The business world is undergoing massive change as industry after industry shifts to the Digital Economy. It’s an economy powered by the Internet – the cloud, mobile, social media, and big data.
At the heart of every Digital Economy business are its web, mobile, and Internet of Things (IoT) applications: they’re the primary way companies interact with customers today, and how companies run more and more of their business. The experiences that companies deliver via those apps largely determine how satisfied – and how loyal – customers will be.
Today’s web, mobile, and IoT applications share one or more (if not all) of the following characteristics. They need to:
- Support large numbers of concurrent users (tens of thousands, perhaps millions)
- Deliver highly responsive experiences to a globally distributed base of users
- Be always available – no downtime
- Handle semi – and unstructured data
- Rapidly adapt to changing requirements with frequent updates and new features
Building and running these web, mobile, and IoT applications has created a new set of technology requirements. The new enterprise technology architecture needs to be far more agile than ever before, and requires an approach to real time data management that can accommodate unprecedented levels of scale, speed, and data variability. Relational databases are unable to meet these new requirements, and enterprises are therefore turning to NoSQL database technology.
Consider just a few examples of Global 2000 enterprises that are deploying NoSQL for mission critical applications that have been discussed in recent news reports:
- Tesco, Europe’s #1 retailer, deploys NoSQL for ecommerce, product catalogue, and other applications
- Ryanair, the world’s busiest airline, uses NoSQL to power its mobile app serving over 3 million users
- Marriott is deploying NoSQL for its reservation system that books $38 billion annually
- GEis deploying NoSQL for its Predix platform to help manage the Industrial Internet
At a more granular level, enterprises are adopting NoSQL in order to address a new set of technical challenges and requirements that are the result of five major trends:
- #1: More customers are going online
- #2: The Internet is connecting everything
- #3: Big Data is getting bigger
- #4: Applications are moving to the cloud
- #5: The world has gone mobile
Relational databases were born in the era of mainframes and business applications – long before the Internet, the cloud, big data, mobile and now, the Digital Economy. In fact, the first commercial implementation was released by Oracle in 1979. These databases were engineered to run on a single server – the bigger, the better. The only way to increase the capacity of these databases was to upgrade the servers – processors, memory, and storage – to scale up.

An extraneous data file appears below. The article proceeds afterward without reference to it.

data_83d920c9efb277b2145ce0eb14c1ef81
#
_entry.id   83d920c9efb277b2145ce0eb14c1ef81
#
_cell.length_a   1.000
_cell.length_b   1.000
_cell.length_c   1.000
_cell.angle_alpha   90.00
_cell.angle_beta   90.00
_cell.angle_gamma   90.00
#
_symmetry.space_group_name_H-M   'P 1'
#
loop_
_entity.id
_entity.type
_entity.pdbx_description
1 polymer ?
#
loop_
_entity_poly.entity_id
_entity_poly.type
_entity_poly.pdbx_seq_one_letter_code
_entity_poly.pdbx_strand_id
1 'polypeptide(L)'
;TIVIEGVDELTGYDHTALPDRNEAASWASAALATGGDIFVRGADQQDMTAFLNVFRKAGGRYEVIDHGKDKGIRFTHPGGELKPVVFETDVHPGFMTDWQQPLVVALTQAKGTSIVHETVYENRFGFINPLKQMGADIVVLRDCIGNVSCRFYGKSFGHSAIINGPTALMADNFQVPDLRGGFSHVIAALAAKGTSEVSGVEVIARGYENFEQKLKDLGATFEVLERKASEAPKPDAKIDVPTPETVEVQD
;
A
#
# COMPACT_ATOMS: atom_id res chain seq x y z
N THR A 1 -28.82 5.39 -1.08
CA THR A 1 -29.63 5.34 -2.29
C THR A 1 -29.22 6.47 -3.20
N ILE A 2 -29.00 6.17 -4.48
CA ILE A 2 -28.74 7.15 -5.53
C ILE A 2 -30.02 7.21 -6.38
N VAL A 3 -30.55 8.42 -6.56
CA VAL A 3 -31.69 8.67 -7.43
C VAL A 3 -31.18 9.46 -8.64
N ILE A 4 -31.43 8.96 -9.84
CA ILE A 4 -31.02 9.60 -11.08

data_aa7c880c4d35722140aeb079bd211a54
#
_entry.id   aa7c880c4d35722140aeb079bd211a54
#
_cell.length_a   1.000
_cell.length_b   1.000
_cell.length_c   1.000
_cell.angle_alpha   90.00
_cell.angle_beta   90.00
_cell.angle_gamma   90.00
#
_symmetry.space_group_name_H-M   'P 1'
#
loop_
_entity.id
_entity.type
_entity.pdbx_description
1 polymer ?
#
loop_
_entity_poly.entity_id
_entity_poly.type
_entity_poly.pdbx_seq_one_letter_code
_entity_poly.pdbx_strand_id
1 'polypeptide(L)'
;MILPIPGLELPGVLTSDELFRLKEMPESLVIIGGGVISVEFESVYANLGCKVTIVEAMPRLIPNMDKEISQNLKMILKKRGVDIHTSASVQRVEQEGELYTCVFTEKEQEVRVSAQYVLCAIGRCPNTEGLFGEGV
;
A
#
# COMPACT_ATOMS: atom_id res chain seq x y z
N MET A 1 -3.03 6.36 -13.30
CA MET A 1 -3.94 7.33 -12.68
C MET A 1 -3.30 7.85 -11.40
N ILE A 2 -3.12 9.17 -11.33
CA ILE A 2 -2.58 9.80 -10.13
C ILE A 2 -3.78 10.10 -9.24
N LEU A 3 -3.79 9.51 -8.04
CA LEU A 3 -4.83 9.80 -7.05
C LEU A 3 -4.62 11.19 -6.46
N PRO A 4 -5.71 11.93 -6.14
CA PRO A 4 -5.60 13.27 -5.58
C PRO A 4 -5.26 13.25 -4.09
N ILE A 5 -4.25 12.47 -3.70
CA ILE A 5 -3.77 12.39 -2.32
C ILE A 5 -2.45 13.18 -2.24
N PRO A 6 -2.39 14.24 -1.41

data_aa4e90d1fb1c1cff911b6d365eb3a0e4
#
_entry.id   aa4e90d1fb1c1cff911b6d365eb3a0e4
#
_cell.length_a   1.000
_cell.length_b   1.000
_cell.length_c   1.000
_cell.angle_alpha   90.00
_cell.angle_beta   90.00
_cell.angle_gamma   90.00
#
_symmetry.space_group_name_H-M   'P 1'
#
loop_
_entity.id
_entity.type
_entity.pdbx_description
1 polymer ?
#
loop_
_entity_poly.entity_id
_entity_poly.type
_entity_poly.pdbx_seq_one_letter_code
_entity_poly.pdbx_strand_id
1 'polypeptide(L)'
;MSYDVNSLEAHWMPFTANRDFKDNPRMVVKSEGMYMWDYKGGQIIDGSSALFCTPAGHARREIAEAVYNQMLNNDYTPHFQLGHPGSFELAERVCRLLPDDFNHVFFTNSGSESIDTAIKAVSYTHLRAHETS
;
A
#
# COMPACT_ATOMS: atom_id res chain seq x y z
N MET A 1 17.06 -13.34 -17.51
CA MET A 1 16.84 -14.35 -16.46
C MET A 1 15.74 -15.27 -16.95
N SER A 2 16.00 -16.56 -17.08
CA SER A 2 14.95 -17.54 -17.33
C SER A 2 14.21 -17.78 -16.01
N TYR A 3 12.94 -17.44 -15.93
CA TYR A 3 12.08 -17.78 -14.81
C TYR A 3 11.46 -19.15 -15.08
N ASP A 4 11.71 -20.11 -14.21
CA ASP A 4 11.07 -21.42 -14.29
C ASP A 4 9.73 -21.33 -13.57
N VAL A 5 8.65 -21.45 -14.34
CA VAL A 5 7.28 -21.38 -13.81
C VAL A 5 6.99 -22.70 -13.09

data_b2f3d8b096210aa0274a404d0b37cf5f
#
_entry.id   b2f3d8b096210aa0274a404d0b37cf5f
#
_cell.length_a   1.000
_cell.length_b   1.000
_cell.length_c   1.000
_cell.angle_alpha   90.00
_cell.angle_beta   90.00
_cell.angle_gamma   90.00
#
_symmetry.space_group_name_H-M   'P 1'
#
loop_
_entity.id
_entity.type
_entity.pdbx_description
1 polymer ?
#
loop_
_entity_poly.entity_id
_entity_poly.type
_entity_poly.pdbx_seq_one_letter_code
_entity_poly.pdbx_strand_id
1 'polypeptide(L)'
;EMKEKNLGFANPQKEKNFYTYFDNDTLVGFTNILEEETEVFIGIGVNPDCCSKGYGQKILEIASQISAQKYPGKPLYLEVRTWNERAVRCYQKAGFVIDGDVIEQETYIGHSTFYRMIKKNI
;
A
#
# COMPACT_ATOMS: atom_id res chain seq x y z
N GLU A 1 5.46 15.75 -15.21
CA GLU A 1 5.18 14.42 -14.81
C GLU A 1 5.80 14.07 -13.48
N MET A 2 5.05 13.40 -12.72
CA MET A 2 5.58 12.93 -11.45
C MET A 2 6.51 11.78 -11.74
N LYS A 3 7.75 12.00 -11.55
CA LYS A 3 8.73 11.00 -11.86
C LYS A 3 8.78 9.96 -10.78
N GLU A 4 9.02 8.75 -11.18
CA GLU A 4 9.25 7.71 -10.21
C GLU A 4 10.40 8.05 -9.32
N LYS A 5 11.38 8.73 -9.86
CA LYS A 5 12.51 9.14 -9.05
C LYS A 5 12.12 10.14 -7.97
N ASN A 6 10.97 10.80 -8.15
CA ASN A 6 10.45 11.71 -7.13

Non-relational or NoSQL databases emerged as a result of the exponential growth of the Internet, the change to data structure and the rise of web applications. Google released the BigTable research in 2006, and Amazon released the Dynamo research paper in 2007. These databases were engineered to meet a new generation of enterprise requirements: the need to develop with agility and operate at any scale.
To remain competitive in the Digital Economy, enterprises must innovate – and now they have to do it faster than ever before. As this innovation centres on the development of modern web, mobile, and IoT applications, developers have to deliver applications and services faster than ever before. Speed is critical, but so is agility. Relational databases are a major roadblock to agility, since they do not support agile development very well due to their fixed data model.
Databases that support web, mobile, and IoT applications must be able to operate at any scale. While it is possible to scale a relational database like Oracle, doing so is typically complex, expensive, and not fully reliable, often creating a single point of failure. By comparison, a NoSQL distributed database – designed with a scale-out architecture and no single point of failure – provides compelling operational advantages.
As more and more customer engagements take place online via web and mobile apps, availability becomes a major, if not primary, concern. These mission-critical applications have to be available 24 hours a day, 7 days a week – no exceptions. Delivering 24x7 availability is a challenge for relational databases that are deployed to a single physical server or that rely on clustering with shared storage. By contrast, NoSQL uses partitioning, data distribution and replication to provide always-on availability, even on a global scale.
As enterprises shift to the Digital Economy – enabled by cloud, mobile, social media, and big data technologies – developers and operations teams have to build and maintain web, mobile, and Internet of Things (IoT) applications faster and faster, and at greater scale. NoSQL is increasingly the preferred database technology to power today’s web, mobile, and IoT applications.
Hundreds of Global 2000 enterprises, along with tens of thousands smaller businesses and startups, have adopted NoSQL. For many, the use of NoSQL started with a cache, proof of concept or a small application, then expanded to targeted mission-critical applications, and is now the foundation for all application development.
With NoSQL, enterprises are better able to both develop with agility and operate at any scale – and to deliver the performance and availability required to meet the demands of Digital Economy businesses.
Bob Wiederhold, senior director, Couchbase
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